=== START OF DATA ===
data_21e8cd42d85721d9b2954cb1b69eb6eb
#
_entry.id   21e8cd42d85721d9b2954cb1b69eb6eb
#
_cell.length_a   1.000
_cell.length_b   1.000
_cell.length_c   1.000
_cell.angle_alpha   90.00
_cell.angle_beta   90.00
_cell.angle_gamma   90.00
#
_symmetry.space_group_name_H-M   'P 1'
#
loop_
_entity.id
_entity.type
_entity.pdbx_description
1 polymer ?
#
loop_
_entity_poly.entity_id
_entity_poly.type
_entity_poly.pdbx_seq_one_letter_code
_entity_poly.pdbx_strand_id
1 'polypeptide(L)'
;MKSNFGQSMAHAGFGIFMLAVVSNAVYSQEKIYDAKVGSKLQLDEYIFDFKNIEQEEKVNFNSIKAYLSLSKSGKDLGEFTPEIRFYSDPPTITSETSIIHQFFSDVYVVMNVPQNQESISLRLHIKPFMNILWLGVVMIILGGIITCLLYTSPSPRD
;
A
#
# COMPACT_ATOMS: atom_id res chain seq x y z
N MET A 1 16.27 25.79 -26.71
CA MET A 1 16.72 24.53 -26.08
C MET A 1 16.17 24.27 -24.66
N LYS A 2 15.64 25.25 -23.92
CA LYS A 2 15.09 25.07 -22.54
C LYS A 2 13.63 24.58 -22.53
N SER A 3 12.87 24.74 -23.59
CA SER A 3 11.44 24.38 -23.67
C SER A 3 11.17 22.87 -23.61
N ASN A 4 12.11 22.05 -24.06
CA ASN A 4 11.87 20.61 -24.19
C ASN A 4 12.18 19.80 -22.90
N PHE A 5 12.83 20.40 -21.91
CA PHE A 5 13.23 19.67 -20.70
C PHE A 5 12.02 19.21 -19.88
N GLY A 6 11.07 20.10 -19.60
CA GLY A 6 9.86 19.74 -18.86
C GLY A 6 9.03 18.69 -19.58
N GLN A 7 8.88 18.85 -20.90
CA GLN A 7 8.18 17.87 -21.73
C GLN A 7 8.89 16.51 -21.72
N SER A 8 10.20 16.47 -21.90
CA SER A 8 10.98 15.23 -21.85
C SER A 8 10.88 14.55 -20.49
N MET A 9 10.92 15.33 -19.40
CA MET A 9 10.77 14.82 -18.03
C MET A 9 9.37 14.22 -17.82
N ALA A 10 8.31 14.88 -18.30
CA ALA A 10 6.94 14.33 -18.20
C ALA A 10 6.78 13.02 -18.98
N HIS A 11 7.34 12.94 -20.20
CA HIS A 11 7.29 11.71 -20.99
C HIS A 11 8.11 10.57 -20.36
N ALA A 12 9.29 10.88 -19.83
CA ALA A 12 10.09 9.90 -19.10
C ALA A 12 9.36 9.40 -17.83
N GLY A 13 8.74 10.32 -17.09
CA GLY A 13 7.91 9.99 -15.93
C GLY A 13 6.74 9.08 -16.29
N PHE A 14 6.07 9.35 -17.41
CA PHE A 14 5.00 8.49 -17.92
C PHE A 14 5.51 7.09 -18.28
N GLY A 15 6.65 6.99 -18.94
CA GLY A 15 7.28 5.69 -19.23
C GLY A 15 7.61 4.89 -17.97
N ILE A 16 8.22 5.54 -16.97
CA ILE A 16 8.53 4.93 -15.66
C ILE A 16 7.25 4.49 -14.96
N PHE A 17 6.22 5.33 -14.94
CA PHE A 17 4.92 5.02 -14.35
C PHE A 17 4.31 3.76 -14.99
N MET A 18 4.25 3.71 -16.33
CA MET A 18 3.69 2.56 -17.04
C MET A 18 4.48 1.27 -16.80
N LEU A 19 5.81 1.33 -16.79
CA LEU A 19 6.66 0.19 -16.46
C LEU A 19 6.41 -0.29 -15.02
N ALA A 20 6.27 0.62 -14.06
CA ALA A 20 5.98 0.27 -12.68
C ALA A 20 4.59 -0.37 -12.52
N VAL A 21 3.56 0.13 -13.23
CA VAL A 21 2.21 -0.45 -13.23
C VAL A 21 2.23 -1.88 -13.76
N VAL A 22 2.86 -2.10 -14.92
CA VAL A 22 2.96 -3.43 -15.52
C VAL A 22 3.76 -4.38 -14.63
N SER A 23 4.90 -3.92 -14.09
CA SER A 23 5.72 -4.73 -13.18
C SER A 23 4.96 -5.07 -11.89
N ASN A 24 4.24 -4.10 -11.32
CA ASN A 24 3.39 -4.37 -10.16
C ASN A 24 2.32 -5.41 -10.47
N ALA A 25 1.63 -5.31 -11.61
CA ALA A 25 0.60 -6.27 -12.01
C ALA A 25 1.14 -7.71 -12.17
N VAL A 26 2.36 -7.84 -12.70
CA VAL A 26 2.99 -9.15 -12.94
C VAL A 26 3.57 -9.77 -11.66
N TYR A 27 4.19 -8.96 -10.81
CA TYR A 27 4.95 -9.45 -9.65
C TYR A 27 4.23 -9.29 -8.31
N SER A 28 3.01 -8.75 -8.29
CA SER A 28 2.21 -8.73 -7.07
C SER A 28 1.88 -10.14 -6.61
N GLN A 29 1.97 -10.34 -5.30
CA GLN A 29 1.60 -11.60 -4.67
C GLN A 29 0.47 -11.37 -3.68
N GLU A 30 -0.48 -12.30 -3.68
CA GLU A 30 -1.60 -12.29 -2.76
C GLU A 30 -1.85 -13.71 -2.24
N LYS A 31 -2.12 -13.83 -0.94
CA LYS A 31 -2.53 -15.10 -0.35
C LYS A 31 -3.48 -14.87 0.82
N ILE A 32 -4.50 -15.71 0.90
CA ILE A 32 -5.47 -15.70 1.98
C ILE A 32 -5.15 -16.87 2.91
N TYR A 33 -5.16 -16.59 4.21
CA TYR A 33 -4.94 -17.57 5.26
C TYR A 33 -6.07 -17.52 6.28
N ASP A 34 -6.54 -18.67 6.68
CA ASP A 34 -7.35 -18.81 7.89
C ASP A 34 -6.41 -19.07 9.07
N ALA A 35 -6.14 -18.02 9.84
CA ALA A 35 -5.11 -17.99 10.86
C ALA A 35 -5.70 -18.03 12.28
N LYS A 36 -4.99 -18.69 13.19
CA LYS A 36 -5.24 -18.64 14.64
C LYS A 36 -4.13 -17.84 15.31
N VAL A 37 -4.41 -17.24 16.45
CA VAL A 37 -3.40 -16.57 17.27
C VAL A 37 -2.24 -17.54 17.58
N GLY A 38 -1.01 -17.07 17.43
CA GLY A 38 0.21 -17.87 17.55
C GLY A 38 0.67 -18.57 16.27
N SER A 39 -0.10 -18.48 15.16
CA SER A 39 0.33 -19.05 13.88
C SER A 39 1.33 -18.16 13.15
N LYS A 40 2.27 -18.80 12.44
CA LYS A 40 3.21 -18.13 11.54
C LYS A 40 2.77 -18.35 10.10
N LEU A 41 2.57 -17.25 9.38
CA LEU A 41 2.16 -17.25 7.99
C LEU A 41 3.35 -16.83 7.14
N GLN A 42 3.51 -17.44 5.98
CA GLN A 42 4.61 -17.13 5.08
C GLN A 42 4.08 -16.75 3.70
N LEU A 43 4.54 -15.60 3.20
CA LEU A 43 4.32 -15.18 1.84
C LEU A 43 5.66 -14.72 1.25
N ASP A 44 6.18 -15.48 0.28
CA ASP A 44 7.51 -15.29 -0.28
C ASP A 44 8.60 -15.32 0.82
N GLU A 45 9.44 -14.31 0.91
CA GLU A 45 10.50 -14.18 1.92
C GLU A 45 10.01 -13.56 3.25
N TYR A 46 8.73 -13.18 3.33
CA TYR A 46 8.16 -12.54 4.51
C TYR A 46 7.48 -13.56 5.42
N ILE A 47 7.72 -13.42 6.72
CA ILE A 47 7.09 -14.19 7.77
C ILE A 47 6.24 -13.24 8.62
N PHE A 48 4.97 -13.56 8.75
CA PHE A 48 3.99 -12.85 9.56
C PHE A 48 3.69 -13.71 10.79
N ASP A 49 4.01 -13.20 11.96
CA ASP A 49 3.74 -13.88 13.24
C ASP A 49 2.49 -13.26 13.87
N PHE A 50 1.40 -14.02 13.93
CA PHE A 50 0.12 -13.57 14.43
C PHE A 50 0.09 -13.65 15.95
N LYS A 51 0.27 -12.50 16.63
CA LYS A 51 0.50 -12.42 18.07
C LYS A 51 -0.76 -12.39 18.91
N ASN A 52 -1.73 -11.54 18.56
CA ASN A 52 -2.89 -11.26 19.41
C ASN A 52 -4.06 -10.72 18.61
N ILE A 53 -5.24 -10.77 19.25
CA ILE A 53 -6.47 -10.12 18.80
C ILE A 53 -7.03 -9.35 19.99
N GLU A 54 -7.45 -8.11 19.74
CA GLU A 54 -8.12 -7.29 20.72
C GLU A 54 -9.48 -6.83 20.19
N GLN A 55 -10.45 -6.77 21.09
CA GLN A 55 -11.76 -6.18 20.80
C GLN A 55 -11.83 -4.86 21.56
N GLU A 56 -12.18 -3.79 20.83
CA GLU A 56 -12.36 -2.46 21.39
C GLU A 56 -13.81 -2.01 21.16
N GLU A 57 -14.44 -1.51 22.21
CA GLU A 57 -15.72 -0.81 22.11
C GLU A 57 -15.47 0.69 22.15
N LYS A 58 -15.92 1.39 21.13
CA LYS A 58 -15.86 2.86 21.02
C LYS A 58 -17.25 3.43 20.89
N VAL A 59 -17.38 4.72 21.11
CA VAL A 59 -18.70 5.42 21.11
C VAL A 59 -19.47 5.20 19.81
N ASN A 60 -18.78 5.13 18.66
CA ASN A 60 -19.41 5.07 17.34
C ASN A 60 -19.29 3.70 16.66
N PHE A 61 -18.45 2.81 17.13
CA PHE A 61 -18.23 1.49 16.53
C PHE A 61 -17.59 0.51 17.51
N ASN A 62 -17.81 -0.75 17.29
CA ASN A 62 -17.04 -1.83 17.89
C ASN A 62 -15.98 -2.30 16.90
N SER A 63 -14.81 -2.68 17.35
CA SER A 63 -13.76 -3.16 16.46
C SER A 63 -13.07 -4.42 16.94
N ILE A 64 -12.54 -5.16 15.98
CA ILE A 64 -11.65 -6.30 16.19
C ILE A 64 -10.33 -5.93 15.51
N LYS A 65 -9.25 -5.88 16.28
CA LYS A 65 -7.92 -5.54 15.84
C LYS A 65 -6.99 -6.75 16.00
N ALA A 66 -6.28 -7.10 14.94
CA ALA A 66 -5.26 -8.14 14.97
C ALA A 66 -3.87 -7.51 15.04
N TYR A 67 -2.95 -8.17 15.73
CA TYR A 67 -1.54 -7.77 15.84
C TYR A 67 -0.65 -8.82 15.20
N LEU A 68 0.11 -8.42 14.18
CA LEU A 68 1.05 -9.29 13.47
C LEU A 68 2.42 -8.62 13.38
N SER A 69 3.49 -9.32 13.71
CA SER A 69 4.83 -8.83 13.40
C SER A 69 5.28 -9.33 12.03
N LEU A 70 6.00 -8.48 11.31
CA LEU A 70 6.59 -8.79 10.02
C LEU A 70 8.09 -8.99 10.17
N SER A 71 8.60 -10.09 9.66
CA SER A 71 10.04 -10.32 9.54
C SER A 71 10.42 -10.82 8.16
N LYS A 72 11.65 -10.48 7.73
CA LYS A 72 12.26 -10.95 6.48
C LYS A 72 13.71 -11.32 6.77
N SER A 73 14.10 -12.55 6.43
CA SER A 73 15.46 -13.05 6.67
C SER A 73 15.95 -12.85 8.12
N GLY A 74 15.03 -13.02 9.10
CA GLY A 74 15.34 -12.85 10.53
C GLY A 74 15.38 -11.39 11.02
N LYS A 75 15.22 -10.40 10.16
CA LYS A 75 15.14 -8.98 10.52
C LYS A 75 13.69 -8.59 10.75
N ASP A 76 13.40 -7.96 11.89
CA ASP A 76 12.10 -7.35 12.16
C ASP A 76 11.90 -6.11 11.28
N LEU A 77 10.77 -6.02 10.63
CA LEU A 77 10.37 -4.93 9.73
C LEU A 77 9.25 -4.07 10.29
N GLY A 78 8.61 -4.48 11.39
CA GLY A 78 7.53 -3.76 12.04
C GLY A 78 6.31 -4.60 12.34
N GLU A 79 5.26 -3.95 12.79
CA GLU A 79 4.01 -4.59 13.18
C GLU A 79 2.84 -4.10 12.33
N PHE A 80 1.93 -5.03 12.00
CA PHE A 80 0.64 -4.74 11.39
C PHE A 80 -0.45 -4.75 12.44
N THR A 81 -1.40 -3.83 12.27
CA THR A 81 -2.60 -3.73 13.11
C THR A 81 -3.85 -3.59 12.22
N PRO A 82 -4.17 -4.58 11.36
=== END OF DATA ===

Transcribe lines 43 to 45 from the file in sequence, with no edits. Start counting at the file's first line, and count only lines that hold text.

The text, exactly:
N PHE A 5 12.83 20.40 -21.91
CA PHE A 5 13.23 19.67 -20.70
C PHE A 5 12.02 19.21 -19.88